A character is an abstract unit of a writing system. Examples of characters include the Latin capital letter A, the Arabic letter jim, and the dingbat black scissors.
A glyph is a shape that may represent one or many characters when displayed by a window system or printed by a printer.
While glyphs roughly correspond to characters in most cases, this correspondence is not, in general, one to one. For example, a font may have many variant forms of the capital letter A; a single fi ligature may correspond to the letters f and i.
A coded character set is a set of characters together with a mapping from integer codes -- known as codepoints -- to characters. Examples of coded character sets include US-ASCII, ISO 8859-1, KOI8-R, and JIS X 0208(1990).
A coded character set need not use 8-bit integers to index characters. Many early mainframes used 6-bit character sets, while 16-bit (or more) character sets are necessary for ideographic writing systems.
Traditionally, typographers speak about typefaces and founts (we use the traditional British spelling to distinguish founts from digital fonts). A typeface is a particular style or design, such as Times Italic, while a fount is a molten-lead incarnation of a given typeface at a given size.
Digital fonts come in font files. A font file contains all the information necessary for generating glyphs of a given typeface, and applications using font files may access glyph information in arbitrary order.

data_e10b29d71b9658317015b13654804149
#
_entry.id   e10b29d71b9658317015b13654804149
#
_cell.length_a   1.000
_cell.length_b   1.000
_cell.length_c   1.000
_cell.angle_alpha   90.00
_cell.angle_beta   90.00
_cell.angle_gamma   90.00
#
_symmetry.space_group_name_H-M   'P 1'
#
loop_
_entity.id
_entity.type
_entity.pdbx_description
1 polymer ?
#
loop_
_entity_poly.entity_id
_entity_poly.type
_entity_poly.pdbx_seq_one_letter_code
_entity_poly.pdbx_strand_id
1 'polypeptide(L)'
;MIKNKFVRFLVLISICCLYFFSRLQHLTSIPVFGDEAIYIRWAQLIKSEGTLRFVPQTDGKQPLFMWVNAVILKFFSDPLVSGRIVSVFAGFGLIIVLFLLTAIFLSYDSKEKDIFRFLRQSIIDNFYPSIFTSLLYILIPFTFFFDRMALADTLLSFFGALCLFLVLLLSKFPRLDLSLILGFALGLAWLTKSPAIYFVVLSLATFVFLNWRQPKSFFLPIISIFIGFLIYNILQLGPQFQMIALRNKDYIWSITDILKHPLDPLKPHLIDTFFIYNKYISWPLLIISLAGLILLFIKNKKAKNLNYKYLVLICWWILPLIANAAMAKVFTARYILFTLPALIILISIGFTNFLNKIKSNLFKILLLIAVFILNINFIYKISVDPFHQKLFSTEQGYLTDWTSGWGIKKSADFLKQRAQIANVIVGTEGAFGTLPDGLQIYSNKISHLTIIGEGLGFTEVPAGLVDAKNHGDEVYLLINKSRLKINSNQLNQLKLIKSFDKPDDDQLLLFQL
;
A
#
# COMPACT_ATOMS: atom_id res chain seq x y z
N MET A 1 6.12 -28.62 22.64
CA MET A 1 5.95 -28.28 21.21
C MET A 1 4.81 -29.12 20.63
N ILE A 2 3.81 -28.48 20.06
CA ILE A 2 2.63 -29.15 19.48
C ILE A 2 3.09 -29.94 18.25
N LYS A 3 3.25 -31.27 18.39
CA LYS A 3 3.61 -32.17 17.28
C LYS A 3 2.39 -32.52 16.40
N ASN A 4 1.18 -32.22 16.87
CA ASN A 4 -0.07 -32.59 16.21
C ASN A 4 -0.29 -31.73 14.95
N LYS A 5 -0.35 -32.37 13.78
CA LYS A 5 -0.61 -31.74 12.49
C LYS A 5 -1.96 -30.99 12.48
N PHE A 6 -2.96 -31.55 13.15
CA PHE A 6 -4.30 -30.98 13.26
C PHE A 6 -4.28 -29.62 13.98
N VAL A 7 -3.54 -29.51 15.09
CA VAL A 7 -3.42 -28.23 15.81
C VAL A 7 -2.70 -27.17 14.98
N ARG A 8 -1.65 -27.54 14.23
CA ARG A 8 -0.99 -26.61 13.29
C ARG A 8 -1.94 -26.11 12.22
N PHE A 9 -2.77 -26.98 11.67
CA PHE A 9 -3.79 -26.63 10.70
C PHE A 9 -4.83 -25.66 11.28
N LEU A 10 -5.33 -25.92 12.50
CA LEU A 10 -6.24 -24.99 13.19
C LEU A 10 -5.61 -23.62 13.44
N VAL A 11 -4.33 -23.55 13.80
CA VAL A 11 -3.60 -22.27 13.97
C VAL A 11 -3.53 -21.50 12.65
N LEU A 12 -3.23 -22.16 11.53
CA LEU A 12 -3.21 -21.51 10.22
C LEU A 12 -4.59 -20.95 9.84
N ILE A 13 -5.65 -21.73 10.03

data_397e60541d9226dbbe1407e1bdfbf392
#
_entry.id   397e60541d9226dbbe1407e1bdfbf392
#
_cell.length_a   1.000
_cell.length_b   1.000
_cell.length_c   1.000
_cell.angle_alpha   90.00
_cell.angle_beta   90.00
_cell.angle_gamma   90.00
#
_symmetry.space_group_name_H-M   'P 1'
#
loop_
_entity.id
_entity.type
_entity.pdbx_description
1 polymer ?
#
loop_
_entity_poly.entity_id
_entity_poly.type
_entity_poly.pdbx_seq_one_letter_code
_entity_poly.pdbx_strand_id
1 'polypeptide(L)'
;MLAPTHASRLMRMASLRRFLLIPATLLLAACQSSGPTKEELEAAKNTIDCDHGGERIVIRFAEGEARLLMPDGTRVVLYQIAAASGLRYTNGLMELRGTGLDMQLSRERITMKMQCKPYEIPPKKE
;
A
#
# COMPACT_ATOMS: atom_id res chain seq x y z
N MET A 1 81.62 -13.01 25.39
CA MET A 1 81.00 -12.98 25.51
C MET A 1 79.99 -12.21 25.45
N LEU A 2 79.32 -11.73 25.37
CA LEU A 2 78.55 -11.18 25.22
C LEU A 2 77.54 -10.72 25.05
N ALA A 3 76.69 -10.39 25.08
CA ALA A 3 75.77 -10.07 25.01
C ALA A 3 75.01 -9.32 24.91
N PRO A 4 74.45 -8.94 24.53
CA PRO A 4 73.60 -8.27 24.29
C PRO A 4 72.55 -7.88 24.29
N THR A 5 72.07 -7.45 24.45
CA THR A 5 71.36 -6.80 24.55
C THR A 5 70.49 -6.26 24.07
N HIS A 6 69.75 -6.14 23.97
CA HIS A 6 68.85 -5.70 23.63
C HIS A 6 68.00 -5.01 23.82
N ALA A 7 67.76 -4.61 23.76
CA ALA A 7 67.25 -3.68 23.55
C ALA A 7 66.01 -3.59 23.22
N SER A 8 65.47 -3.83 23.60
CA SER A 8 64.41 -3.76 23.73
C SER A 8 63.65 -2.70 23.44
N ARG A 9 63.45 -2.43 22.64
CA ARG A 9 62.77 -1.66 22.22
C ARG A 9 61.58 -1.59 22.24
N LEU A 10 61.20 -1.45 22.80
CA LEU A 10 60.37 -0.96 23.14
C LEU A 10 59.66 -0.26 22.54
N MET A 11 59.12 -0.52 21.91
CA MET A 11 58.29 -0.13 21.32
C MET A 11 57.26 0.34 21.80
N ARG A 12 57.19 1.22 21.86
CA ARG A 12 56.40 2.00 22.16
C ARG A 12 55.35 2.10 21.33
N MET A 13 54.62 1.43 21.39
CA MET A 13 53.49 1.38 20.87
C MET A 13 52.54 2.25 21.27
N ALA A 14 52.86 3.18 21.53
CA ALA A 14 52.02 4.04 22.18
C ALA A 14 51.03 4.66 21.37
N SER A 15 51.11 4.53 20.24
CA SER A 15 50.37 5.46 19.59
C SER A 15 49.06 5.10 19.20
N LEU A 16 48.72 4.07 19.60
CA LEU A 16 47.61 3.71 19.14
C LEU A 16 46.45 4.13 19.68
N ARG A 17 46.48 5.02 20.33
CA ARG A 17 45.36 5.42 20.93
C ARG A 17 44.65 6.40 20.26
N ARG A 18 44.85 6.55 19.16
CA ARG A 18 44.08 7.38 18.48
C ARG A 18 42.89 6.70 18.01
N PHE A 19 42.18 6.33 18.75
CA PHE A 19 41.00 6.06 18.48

Digital fonts may consist of bitmap data, in which case they are said to be bitmap fonts. They may also consist of a mathematical description of glyph shapes, in which case they are said to be scalable fonts. Common formats for scalable font files are Type 1 (sometimes incorrectly called ATM fonts or PostScript fonts), Speedo and TrueType.
The glyph data in a digital font needs to be indexed somehow. How this is done depends on the font file format. In the case of Type 1 fonts, glyphs are identified by glyph names. In the case of TrueType fonts, glyphs are indexed by integers corresponding to one of a number of indexing schemes (usually Unicode --- see below).
The X11 system uses the data in font file to generate font
instances, which are collections of glyphs at a given size indexed
according to a given encoding. X11 font instances are specified using
a notation known as the X Logical Font Description (XLFD). An
XLFD starts with a dash `
-', and consists of fourteen fields
separated by dashes, for example
Or particular interest are the last two fields `
iso8859-1', which specify the font instance's encoding.
Unicode (http://www.unicode.org) is a coded character set with the goal of uniquely identifying all characters for all scripts, current and historical. While Unicode was explicitly not designed as a glyph encoding scheme, it is often possible to use it as such.
Unicode is an open character set, in that codepoint assignments may be added to Unicode at any time (once specified, though, an assignment can never be changed). For this reason, a Unicode font will be sparse, and only define glyphs for a subset of the character registry of Unicode.
The Unicode standard is defined in parallel with ISO 10646. Assignments in the two standards are always equivalent, and this document uses the terms ``Unicode'' and ``ISO 10646'' interchangeably.
When used in X11, Unicode-encoded fonts should have the last two
fields of their XLFD set to `